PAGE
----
|The Tonle Sap is described by Cambodians as the heart of their culture and national economy. Globally, it is known as the heart of Cambodia’s freshwater fisheries, the largest freshwater lake in Southeast Asia and one of the most productive wetland areas in the world. The flooded forests and floodplains that surround the lake provide shelter for fish to breed as well as important feeding areas. According to the Fisheries Administration, fish, the vast majority of which comes from the Tonle Sap, provide over 75% of protein intake in the Cambodian diet.|
|In late June, IUCN met the Balot community protected area (CPA) committee (located in the Boeung Chhmar Ramsar site) to discuss progress with the EU-funded IUCN/FACT project to strengthen community fisheries in three sites in the Tonle Sap. The meeting raised two new challenges: extreme weather and illegal fishing.|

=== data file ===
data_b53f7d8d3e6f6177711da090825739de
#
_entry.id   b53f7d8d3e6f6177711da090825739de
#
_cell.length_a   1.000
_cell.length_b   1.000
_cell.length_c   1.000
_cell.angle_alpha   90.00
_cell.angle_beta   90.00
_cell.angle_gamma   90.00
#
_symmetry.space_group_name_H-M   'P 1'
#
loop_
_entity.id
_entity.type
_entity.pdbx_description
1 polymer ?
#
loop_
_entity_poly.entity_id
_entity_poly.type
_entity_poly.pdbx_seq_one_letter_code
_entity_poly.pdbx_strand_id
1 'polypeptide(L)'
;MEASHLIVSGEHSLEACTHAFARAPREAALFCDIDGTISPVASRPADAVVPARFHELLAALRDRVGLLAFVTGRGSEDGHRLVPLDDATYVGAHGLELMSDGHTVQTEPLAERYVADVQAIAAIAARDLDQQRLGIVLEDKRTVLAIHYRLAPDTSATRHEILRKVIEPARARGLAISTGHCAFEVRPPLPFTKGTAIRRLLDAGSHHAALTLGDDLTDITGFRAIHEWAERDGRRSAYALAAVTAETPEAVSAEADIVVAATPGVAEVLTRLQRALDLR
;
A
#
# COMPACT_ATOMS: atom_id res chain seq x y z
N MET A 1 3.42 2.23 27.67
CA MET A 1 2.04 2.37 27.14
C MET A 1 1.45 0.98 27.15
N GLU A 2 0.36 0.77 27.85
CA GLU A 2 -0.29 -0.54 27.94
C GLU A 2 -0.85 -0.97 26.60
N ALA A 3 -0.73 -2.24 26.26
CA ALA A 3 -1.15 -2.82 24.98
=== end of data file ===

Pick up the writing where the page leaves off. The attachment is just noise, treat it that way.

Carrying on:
|From 29 May to 3 June, APHR led a delegation of current and former parliamentarians from Malaysia, Myanmar, and Thailand on fact-finding mission to Cambodia to explore regional approaches to issues surrounding the social, environmental, and human rights impacts of large-scale investments in Southeast Asia.|
|Kampong Chhnang:World Fish Migration Day 2016
Fisheries Action Coalition Team (FACT) organized "World Fish Migration Day 2016" with The Coalition of Cambodia Fishers (CCF) and Tonle Sap Lake Waterkeeper(TSW). This event held on CFi floating office, Baribour District, Kampong Chhnang Province on May 21, 2016.Funded by CEPF.